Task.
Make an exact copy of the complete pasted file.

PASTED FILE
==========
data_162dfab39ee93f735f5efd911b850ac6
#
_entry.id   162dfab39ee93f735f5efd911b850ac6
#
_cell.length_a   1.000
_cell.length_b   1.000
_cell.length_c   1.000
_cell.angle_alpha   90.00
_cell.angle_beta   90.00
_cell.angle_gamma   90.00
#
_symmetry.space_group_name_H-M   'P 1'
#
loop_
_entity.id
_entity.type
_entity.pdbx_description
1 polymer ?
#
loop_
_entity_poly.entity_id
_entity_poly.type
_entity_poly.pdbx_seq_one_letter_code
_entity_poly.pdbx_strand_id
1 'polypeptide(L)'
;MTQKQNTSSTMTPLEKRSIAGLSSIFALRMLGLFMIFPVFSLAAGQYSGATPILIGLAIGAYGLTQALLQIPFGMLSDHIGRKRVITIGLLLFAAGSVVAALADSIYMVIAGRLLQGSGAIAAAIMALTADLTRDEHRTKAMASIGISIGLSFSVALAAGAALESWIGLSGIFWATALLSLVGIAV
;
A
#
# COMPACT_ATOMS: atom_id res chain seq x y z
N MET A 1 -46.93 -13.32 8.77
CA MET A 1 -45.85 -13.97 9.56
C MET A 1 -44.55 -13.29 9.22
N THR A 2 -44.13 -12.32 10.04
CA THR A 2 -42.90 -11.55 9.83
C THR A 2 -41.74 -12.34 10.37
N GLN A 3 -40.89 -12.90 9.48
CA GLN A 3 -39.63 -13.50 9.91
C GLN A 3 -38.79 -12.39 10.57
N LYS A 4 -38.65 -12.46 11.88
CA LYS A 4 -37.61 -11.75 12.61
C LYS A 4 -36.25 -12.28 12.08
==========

data_162dfab39ee93f735f5efd911b850ac6
#
_entry.id   162dfab39ee93f735f5efd911b850ac6
#
_cell.length_a   1.000
_cell.length_b   1.000
_cell.length_c   1.000
_cell.angle_alpha   90.00
_cell.angle_beta   90.00
_cell.angle_gamma   90.00
#
_symmetry.space_group_name_H-M   'P 1'
#
loop_
_entity.id
_entity.type
_entity.pdbx_description
1 polymer ?
#
loop_
_entity_poly.entity_id
_entity_poly.type
_entity_poly.pdbx_seq_one_letter_code
_entity_poly.pdbx_strand_id
1 'polypeptide(L)'
;MTQKQNTSSTMTPLEKRSIAGLSSIFALRMLGLFMIFPVFSLAAGQYSGATPILIGLAIGAYGLTQALLQIPFGMLSDHIGRKRVITIGLLLFAAGSVVAALADSIYMVIAGRLLQGSGAIAAAIMALTADLTRDEHRTKAMASIGISIGLSFSVALAAGAALESWIGLSGIFWATALLSLVGIAV
;
A
#
# COMPACT_ATOMS: atom_id res chain seq x y z
N MET A 1 -46.93 -13.32 8.77
CA MET A 1 -45.85 -13.97 9.56
C MET A 1 -44.55 -13.29 9.22
N THR A 2 -44.13 -12.32 10.04
CA THR A 2 -42.90 -11.55 9.83
C THR A 2 -41.74 -12.34 10.37
N GLN A 3 -40.89 -12.90 9.48
CA GLN A 3 -39.63 -13.50 9.91
C GLN A 3 -38.79 -12.39 10.57
N LYS A 4 -38.65 -12.46 11.88
CA LYS A 4 -37.61 -11.75 12.61
C LYS A 4 -36.25 -12.28 12.08